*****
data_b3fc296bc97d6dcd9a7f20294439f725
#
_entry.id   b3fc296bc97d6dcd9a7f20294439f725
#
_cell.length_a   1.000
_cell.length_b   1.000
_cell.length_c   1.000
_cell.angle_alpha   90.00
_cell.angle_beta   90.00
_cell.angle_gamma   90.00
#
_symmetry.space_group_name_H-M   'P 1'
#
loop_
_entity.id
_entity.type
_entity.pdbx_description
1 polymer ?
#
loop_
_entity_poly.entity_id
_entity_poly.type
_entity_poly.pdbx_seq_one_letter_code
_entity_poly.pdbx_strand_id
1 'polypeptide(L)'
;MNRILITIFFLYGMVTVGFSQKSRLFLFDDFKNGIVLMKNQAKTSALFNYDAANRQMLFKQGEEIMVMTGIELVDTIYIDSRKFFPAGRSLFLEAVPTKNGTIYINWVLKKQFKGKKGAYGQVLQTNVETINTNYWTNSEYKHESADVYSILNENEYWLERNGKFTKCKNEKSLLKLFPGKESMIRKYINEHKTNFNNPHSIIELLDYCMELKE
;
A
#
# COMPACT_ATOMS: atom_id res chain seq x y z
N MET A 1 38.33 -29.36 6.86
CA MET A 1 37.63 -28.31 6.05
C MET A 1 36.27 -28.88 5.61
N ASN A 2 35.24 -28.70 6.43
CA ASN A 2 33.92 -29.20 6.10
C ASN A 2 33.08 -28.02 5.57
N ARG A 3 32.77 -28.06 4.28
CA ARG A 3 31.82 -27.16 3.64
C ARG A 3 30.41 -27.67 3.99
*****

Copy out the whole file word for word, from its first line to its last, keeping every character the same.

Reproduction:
data_b3fc296bc97d6dcd9a7f20294439f725
#
_entry.id   b3fc296bc97d6dcd9a7f20294439f725
#
_cell.length_a   1.000
_cell.length_b   1.000
_cell.length_c   1.000
_cell.angle_alpha   90.00
_cell.angle_beta   90.00
_cell.angle_gamma   90.00
#
_symmetry.space_group_name_H-M   'P 1'
#
loop_
_entity.id
_entity.type
_entity.pdbx_description
1 polymer ?
#
loop_
_entity_poly.entity_id
_entity_poly.type
_entity_poly.pdbx_seq_one_letter_code
_entity_poly.pdbx_strand_id
1 'polypeptide(L)'
;MNRILITIFFLYGMVTVGFSQKSRLFLFDDFKNGIVLMKNQAKTSALFNYDAANRQMLFKQGEEIMVMTGIELVDTIYIDSRKFFPAGRSLFLEAVPTKNGTIYINWVLKKQFKGKKGAYGQVLQTNVETINTNYWTNSEYKHESADVYSILNENEYWLERNGKFTKCKNEKSLLKLFPGKESMIRKYINEHKTNFNNPHSIIELLDYCMELKE
;
A
#
# COMPACT_ATOMS: atom_id res chain seq x y z
N MET A 1 38.33 -29.36 6.86
CA MET A 1 37.63 -28.31 6.05
C MET A 1 36.27 -28.88 5.61
N ASN A 2 35.24 -28.70 6.43
CA ASN A 2 33.92 -29.20 6.10
C ASN A 2 33.08 -28.02 5.57
N ARG A 3 32.77 -28.06 4.28
CA ARG A 3 31.82 -27.16 3.64
C ARG A 3 30.41 -27.67 3.99